This news comes to us from one of Tennessee’s major newspapers — the Chattanooga Times Free Press of Chattanooga, Tennessee. That state is often mentioned in our humble blog for two different (but not unrelated) reasons: (1) it’s one of two states in the US crazed enough to adopt a version of the Discoveroids’ Academic Freedom bill; and (2) Dayton, Tennessee was the location of Scopes Trial.
Dayton is also the proud home of Bryan College, founded after the Scopes trial and named in honor of William Jennings Bryan. Bryan was not only the Scopes trial prosecutor (which is glory enough for one man), but in his earlier political career he championed the income tax, alcohol prohibition, debased currency, and several other idiocies. He was essentially opposed to free enterprise, always favoring increased regulation and government control over the economy. In all his political campaigns, he was supported by the Ku Klux Klan. We regard him as the Great Populist Blowhard and an all-round crazy man.
Now that we’re all oriented, let’s turn to the news from the Chattanooga Times Free Press. They have this headline: Bryan College takes stand on creation that has professors worried for their jobs. Egad — the professors are worried that they might be Expelled! Here are some excerpts, with bold font added by us:
Bryan College was founded on the back of the country’s most famous debate over creation and evolution. And the biblical literalists, the stalwarts, the six-day creationists flocked here even when society began tipping toward a more scientific understanding of human origins, when Darwin, not Genesis, became the more convincing explanation for many.
Thank heaven for Bryan College! What’s going on there now? We’re told:
But over the years, more diverse views on Genesis 1 and 2 crept in. Some professors, staff and students didn’t just identify as young-Earth creationists. Their views became more nuanced. They called themselves progressive evolutionists and theistic evolutionists and old-Earth creationists; they found ways to reconcile faith and science.
That ol’ Devil — he manages to creep in everywhere! What’s being done about this outrage? You’ll be thrilled to learn that the college administration isn’t letting things drift:
Now the administration is making a statement against these aberrations. The board of trustees is requiring professors and staff to sign a statement saying that they believe Adam and Eve were created in an instant by God and that humans shared no ancestry with other life forms. If they don’t sign, they fear that jobs could be on the line.
BWAHAHAHAHAHA! Ooops, please forgive that unseemly outburst. The news continues:
Students say professors have seemed visibly depressed and upset since the announcement was made. Some staff, who wouldn’t give their names out of fear of retaliation, said their consciences may not allow them to sign the clarified statement, and they are unsure what action the administration might take against them. They have a few weeks to decide whether to sign.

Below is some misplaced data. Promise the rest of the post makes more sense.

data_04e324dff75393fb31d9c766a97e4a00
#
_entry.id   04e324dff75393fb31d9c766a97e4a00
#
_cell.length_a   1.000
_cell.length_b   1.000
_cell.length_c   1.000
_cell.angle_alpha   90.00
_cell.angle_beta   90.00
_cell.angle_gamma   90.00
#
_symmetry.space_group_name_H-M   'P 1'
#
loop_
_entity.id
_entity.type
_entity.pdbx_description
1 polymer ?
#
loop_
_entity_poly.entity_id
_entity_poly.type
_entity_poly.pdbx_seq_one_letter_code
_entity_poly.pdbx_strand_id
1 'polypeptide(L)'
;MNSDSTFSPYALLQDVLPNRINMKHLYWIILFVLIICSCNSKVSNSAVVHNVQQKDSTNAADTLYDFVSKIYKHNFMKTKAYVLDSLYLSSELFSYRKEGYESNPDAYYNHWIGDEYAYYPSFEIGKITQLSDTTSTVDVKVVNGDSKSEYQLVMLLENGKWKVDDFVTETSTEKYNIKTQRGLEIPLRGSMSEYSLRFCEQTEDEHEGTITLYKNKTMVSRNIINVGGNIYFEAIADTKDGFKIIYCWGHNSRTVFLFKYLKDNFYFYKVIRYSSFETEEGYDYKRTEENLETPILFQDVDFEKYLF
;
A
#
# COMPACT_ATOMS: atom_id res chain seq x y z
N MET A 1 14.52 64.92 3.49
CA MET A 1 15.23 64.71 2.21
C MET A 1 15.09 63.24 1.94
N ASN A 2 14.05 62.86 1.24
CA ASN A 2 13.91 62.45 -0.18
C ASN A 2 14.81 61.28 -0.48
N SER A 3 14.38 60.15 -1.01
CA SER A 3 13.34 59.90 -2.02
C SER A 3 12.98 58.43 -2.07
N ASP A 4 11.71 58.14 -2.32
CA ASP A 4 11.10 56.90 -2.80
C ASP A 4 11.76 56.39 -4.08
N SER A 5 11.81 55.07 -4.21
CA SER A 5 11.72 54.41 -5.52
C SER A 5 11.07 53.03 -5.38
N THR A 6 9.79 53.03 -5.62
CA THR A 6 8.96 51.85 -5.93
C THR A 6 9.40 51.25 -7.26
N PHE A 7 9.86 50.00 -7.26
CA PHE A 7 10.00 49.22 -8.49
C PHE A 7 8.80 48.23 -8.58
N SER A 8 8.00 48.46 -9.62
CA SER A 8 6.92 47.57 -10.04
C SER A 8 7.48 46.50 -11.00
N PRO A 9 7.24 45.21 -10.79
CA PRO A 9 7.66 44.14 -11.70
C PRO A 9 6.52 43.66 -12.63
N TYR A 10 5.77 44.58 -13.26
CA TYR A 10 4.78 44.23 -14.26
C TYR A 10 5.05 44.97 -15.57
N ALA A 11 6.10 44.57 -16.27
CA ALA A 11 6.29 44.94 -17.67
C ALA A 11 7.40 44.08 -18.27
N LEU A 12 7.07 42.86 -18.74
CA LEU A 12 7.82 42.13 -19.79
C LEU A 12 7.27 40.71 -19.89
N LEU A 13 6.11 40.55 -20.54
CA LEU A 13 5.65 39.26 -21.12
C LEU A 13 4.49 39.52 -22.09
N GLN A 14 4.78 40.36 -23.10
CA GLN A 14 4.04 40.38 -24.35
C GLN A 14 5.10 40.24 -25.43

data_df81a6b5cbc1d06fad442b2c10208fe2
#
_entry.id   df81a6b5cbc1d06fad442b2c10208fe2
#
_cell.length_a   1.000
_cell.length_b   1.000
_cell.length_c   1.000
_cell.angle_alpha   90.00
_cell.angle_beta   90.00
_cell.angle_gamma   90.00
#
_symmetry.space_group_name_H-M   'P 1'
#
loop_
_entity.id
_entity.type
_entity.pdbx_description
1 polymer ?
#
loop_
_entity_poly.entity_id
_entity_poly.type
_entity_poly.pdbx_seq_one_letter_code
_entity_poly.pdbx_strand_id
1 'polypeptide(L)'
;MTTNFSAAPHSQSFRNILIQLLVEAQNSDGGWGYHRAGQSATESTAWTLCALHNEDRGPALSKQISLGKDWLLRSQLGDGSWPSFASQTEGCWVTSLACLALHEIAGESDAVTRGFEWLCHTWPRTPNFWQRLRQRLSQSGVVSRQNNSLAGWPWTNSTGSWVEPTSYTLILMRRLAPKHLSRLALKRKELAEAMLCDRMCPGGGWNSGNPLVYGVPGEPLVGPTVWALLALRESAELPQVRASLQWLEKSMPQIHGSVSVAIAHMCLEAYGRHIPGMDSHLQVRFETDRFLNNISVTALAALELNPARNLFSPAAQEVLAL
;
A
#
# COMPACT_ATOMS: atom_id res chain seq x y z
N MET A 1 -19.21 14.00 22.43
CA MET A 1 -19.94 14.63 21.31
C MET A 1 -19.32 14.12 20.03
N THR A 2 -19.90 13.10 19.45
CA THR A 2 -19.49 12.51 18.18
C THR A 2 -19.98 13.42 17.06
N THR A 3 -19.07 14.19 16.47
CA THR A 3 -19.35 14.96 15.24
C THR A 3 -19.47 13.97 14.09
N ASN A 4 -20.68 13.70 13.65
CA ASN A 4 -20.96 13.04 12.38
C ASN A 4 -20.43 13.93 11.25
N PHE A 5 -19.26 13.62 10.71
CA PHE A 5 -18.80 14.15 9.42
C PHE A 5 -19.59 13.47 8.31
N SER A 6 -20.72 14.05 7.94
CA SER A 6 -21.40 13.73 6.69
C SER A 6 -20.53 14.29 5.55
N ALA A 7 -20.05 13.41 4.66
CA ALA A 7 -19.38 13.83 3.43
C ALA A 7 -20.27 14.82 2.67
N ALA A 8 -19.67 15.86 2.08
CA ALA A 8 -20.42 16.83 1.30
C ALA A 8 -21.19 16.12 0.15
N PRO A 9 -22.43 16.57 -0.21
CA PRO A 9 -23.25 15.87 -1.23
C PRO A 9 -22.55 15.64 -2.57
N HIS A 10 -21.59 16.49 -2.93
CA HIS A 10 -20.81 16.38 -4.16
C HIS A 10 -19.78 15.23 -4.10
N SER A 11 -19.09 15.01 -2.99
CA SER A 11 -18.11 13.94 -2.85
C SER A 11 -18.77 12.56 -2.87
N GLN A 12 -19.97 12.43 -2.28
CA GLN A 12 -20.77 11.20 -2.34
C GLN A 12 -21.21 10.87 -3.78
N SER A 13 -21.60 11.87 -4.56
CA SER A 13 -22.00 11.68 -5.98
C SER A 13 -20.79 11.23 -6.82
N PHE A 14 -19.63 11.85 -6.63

Even the students are involved:
Nearly 300 of the school’s 800 students signed a petition within a few days asking the trustees to reconsider the change. Joseph Murphy, in a Student Government Association letter to the administration, said the decision was made without faculty input and that the president and trustees were threatening academic freedom. He called the move unjust, uncharitable and unscriptural.
These upheavals rarely occur in a vacuum. They are often tied to outside events and that may be the case here. Let’s read on:
Many members of the Bryan community are confused over the timing of the change. Why is this happening now, just as next year’s contracts are being delivered? But some recent events may explain the move.
In 2010, Ken Hamm [sic], a nationally known creationist who runs the Creation Museum in Petersburg, Ky., wrote a scathing article criticizing Bryan College [because of] a graduate’s book. … Hamm [sic] also criticized biology professor Brian Eisenback, who was quoted in USA Today saying that he taught all origin views and theories — including Genesis and evolution — without revealing his own beliefs.
Good ol’ Hambo! If only godly people like that were in charge of everything! Then, truly, the world would be perfect. The first thing that needs to be done is to crush the ungodly spirit of the Enlightenment.
The news article is rather long, but we’re going to stop here. You may want to click over there to read it all. We’ll leave you with this little thought:
When a science teacher is teaching science, the creationists want their beliefs to be included. But when a professor at a place like Bryan College wants to teach a little bit of science — the keepers of the faith are ready with torches and pitchforks, the rack and the flame. How they must long for the days when heretics were burned at the stake!
We’ll also leave you to ponder a question: In matters like this, why don’t we hear from the Discovery Institute? Aren’t they the self-declared champions of academic freedom? Why don’t they demand that Bryan College should teach the controversy? Come on, Discoveroids! Get involved!
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